Kathleen Vereecken (1962) has worked as a freelance journalist for several papers and magazines.
She made her debut in 1993 with Het raadsel in het fluisterbos (The riddle in the whispering woods, 1993), but readers had to wait until 1997 for her first historical novel for young adults. Alle kleuren grijs (All colours grey), based on her great-grandmother’s life, was promptly nominated for the Golden Owl. Later on she wrote the gripping Lara & Rebecca, about the friendship between a white girl and a slave girl. With Ik denk dat het liefde was (I Think It Was Love) – a novel  about the supposed son of famous philosopher Jean-Jacques Rousseau – Vereecken won the Boekenleeuw (Book Lion) and several other rewards. The novel was translated in French, German and Italian. In Zijdeman (Silkman), also based on a family history, she focuses on the children of a missing silk merchant in Paris. The novel is currently adapted for screen (animation) with Vereecken as a co-script writer.
In 2016 her first novel for adults was published: Haar (Hair), a story that deals with the major issues surrounding love and betrayal. And the minor ones as well, such as: why are women so fond of ritualistically ushering out their youth? And why do they cut their hair short?
Alles komt goed, altijd (Everything will be alright, always), the moving story of a girl during World War I, is considered one of the best dutch language children’s books from the last year. It has been awarded the Woutertje Pieterse Prijs (The Netherlands) and the Boekenleeuw (Flanders). Translations in German and Russian will be available soon.

From Bookshelf Essentials, a publication of Flanders Literature:

Her historical novels connect little histories to big history, seamlessly combining plenty of historical information with incredibly well-crafted psychological portraits. Vereecken paints a very convincing and almost sensorial portrait of the age, embedded in a meticulous structure that keeps the reader engaged.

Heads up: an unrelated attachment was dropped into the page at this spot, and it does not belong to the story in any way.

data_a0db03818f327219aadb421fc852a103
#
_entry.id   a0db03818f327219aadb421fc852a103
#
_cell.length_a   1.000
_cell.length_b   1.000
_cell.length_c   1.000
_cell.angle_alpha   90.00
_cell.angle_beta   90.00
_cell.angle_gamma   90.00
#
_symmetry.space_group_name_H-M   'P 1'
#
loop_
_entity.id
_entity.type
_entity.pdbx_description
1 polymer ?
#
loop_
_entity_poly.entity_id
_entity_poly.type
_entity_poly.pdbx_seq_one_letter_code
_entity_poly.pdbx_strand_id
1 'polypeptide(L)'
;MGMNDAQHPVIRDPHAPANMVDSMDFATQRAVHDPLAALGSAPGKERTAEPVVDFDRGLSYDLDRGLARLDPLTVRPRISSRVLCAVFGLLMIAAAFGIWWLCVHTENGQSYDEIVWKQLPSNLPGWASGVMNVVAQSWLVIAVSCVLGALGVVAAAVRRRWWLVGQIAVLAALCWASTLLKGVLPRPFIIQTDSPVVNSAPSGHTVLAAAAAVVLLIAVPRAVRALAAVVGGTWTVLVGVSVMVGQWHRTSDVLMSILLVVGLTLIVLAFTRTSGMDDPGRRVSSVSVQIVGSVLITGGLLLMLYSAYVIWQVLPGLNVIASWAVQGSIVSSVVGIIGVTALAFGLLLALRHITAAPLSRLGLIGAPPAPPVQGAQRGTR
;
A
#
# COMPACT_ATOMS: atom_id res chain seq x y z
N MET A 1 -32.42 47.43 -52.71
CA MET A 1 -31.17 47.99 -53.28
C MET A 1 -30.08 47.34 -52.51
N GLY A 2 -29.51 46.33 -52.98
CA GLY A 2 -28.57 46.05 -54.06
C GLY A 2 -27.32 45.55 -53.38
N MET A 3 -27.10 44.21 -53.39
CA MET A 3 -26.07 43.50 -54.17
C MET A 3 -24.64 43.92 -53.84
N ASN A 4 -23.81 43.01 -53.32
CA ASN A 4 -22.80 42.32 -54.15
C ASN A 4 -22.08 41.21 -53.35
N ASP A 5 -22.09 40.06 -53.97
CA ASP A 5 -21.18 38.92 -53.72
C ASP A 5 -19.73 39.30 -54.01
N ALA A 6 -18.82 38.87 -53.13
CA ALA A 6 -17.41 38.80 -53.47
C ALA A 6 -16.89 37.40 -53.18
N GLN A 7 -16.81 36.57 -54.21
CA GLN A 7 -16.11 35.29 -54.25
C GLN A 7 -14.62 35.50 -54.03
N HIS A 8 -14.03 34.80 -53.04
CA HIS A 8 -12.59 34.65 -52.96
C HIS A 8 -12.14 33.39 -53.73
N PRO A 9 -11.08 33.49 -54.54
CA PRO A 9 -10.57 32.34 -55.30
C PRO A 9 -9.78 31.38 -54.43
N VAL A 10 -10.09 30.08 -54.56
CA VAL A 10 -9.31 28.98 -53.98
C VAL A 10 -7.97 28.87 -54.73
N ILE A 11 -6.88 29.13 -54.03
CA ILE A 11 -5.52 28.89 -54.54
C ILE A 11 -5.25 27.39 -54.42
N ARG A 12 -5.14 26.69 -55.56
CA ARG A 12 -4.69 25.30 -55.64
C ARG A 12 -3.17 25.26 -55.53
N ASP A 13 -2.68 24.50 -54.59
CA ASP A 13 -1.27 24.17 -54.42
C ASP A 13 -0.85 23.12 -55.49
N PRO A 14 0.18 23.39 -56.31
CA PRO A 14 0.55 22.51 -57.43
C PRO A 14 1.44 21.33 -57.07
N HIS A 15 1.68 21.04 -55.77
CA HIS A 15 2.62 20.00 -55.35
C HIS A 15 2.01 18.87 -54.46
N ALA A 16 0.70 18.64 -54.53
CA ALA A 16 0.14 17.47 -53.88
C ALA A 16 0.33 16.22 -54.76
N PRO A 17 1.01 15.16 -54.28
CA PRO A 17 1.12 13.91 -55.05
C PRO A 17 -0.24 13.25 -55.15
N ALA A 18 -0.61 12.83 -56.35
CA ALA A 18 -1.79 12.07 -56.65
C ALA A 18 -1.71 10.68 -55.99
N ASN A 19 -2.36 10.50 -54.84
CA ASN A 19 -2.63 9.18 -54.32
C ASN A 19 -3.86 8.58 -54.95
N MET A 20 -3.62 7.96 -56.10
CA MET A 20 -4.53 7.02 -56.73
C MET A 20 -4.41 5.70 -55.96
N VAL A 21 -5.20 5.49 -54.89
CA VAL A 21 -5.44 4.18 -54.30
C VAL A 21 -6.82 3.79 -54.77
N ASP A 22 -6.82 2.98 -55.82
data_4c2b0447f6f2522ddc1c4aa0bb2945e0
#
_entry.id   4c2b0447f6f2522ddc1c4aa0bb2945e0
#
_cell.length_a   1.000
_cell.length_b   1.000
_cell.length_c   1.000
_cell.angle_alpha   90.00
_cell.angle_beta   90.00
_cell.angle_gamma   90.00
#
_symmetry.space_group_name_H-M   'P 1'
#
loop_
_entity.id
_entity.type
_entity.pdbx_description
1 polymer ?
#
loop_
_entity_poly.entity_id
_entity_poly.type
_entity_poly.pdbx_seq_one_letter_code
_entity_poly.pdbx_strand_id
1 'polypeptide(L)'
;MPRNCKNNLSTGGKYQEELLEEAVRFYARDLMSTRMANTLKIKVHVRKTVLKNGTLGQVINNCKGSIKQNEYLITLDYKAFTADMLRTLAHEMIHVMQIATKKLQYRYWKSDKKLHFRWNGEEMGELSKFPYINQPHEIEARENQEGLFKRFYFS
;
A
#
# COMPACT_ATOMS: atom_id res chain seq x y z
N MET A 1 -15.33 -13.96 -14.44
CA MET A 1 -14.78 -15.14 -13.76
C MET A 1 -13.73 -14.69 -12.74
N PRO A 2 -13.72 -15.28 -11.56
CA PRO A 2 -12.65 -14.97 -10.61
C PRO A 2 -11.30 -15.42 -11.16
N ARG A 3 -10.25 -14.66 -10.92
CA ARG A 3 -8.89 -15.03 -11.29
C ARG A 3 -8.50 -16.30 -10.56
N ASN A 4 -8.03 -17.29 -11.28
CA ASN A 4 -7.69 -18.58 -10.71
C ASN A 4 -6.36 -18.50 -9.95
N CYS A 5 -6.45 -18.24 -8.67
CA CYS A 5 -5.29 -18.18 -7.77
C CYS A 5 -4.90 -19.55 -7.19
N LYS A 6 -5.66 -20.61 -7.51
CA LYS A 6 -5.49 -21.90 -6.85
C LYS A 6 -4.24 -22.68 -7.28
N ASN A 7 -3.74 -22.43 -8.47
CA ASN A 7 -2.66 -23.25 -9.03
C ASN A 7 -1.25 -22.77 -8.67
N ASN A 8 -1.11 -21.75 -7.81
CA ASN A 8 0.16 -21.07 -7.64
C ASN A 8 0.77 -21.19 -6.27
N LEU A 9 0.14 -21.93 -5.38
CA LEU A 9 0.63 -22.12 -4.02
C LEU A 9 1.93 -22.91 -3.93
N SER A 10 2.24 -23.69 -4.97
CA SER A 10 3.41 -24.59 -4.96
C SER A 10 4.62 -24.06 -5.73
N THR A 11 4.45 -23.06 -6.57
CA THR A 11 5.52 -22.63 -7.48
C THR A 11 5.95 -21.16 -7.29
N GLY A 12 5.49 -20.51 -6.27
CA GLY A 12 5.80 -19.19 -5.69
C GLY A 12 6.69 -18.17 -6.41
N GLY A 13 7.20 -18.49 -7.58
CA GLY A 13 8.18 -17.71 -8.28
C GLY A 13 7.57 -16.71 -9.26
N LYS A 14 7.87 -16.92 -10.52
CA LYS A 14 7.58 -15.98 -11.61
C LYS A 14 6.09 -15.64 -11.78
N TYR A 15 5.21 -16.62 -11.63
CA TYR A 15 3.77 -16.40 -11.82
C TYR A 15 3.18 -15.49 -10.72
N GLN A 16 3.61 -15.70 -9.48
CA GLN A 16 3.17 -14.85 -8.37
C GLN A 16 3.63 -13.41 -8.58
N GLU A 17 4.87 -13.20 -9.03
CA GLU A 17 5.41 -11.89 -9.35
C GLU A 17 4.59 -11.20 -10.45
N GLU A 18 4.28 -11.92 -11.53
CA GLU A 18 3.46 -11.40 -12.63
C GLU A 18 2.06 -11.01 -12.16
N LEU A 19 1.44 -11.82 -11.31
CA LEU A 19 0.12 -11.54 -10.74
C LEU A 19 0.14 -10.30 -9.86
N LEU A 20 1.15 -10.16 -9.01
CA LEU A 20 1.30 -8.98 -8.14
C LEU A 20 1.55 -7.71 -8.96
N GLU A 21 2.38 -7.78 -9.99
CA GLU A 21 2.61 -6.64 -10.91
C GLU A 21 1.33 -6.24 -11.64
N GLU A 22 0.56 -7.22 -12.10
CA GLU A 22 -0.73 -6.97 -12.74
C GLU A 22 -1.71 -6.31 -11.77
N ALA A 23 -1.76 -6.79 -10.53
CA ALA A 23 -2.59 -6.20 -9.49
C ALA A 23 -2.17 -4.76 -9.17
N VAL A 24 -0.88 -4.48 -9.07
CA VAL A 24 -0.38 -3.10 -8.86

Vereecken’s work has been translated into French, German, Italian, Chinese, Korean and other languages.

On I think it was love 

(text by Flanders Literature)


Lannoo, 2009

Unique and fascinating perspective on Rousseau

I Think It Was Love tells the story of Leon, supposedly the son of famous writer and
philosopher Jean-Jacques Rousseau. In 1762, Rousseau wrote Emile ou de l’éducation, a
groundbreaking book about the ideal education. No one knew at that time that he had
taken his own five children to a foundling hospital on the day of their birth. Kathleen
Vereecken imagines what life might have been like for Rousseau’s eldest son.
In the enlightened 18th century, Leon is abandoned  and taken in by
an uncaring foster mother in the French region of Morvan. Méline, the daughter of the family, takes pity on the tough little boy and makes his hard life bearable. When she commits suicide, he is really alone for the first time. He sets off for Paris, looking for his roots and for love. In the chaotic underbelly of the city, he persists not only in his search for his mother, but also in his quest for education. But then he discovers his father’s identity.

Vereecken’s historical novel for young adults sweeps the reader along in an intense reading experience. The wonderfully evocative style brings to life the locations and the spirit of the age, in atmospheric, sensuous images.

The novel won several rewards and has been translated in French, German and Italian.

‘I Think It Was Love is an extraordinary young adult novel,
told in words and sentences of the finest crystal.’
– Flemish newspaper De Standaard

‘Vereecken writes so very atmospherically, drawing you
in with her sensitive language and her delicate treatment
of emotions.’ – Flemish newspaper De Standaard

‘Kathleen Vereecken manages to say a lot in a few words,
a talent that is not given to everyone.’
– reviewer Jan van Coillie in Lexicon van de Jeugdliteratuur